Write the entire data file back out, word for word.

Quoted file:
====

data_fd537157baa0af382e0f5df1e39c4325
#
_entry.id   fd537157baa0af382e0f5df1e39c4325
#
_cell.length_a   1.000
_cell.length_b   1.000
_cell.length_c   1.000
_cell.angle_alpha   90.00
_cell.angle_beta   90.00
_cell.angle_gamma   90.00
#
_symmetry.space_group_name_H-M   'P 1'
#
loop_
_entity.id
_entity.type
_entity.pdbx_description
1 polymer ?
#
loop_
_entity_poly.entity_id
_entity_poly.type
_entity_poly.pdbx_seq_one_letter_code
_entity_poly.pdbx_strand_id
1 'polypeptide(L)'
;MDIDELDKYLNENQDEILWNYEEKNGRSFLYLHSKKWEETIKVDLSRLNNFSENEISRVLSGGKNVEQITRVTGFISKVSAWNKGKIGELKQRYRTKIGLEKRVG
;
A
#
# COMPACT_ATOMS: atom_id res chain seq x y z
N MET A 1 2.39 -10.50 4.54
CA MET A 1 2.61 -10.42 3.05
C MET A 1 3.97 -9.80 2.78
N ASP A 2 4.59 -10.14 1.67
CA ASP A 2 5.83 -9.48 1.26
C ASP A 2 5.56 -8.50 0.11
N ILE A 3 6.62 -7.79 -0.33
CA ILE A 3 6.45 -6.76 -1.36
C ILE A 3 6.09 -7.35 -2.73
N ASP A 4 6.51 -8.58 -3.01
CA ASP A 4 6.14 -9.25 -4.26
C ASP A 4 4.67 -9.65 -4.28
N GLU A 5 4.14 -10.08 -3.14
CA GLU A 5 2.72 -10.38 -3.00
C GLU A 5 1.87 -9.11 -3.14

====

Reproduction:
data_fd537157baa0af382e0f5df1e39c4325
#
_entry.id   fd537157baa0af382e0f5df1e39c4325
#
_cell.length_a   1.000
_cell.length_b   1.000
_cell.length_c   1.000
_cell.angle_alpha   90.00
_cell.angle_beta   90.00
_cell.angle_gamma   90.00
#
_symmetry.space_group_name_H-M   'P 1'
#
loop_
_entity.id
_entity.type
_entity.pdbx_description
1 polymer ?
#
loop_
_entity_poly.entity_id
_entity_poly.type
_entity_poly.pdbx_seq_one_letter_code
_entity_poly.pdbx_strand_id
1 'polypeptide(L)'
;MDIDELDKYLNENQDEILWNYEEKNGRSFLYLHSKKWEETIKVDLSRLNNFSENEISRVLSGGKNVEQITRVTGFISKVSAWNKGKIGELKQRYRTKIGLEKRVG
;
A
#
# COMPACT_ATOMS: atom_id res chain seq x y z
N MET A 1 2.39 -10.50 4.54
CA MET A 1 2.61 -10.42 3.05
C MET A 1 3.97 -9.80 2.78
N ASP A 2 4.59 -10.14 1.67
CA ASP A 2 5.83 -9.48 1.26
C ASP A 2 5.56 -8.50 0.11
N ILE A 3 6.62 -7.79 -0.33
CA ILE A 3 6.45 -6.76 -1.36
C ILE A 3 6.09 -7.35 -2.73
N ASP A 4 6.51 -8.58 -3.01
CA ASP A 4 6.14 -9.25 -4.26
C ASP A 4 4.67 -9.65 -4.28
N GLU A 5 4.14 -10.08 -3.14
CA GLU A 5 2.72 -10.38 -3.00
C GLU A 5 1.87 -9.11 -3.14